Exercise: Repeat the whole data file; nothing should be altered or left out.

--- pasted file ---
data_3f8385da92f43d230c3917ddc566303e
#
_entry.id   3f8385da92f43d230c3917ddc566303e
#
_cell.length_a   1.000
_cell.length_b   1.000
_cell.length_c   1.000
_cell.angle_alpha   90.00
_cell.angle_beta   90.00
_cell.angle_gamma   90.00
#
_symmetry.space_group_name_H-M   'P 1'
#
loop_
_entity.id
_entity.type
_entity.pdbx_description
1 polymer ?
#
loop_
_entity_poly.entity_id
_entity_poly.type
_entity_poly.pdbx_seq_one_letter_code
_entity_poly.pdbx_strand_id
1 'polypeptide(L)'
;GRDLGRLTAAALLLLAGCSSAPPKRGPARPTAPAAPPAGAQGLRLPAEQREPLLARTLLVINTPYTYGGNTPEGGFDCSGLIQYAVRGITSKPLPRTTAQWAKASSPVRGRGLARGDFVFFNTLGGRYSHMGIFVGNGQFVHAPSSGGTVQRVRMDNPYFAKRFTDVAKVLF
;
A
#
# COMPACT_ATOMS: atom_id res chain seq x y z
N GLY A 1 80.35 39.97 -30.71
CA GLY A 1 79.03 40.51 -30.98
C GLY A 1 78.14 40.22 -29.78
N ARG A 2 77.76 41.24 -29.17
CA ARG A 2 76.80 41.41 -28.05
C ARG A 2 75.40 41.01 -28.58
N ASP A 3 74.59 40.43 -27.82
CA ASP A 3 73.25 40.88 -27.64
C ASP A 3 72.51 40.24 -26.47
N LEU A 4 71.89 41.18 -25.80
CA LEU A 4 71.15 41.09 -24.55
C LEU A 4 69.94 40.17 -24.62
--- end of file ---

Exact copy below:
data_3f8385da92f43d230c3917ddc566303e
#
_entry.id   3f8385da92f43d230c3917ddc566303e
#
_cell.length_a   1.000
_cell.length_b   1.000
_cell.length_c   1.000
_cell.angle_alpha   90.00
_cell.angle_beta   90.00
_cell.angle_gamma   90.00
#
_symmetry.space_group_name_H-M   'P 1'
#
loop_
_entity.id
_entity.type
_entity.pdbx_description
1 polymer ?
#
loop_
_entity_poly.entity_id
_entity_poly.type
_entity_poly.pdbx_seq_one_letter_code
_entity_poly.pdbx_strand_id
1 'polypeptide(L)'
;GRDLGRLTAAALLLLAGCSSAPPKRGPARPTAPAAPPAGAQGLRLPAEQREPLLARTLLVINTPYTYGGNTPEGGFDCSGLIQYAVRGITSKPLPRTTAQWAKASSPVRGRGLARGDFVFFNTLGGRYSHMGIFVGNGQFVHAPSSGGTVQRVRMDNPYFAKRFTDVAKVLF
;
A
#
# COMPACT_ATOMS: atom_id res chain seq x y z
N GLY A 1 80.35 39.97 -30.71
CA GLY A 1 79.03 40.51 -30.98
C GLY A 1 78.14 40.22 -29.78
N ARG A 2 77.76 41.24 -29.17
CA ARG A 2 76.80 41.41 -28.05
C ARG A 2 75.40 41.01 -28.58
N ASP A 3 74.59 40.43 -27.82
CA ASP A 3 73.25 40.88 -27.64
C ASP A 3 72.51 40.24 -26.47
N LEU A 4 71.89 41.18 -25.80
CA LEU A 4 71.15 41.09 -24.55
C LEU A 4 69.94 40.17 -24.62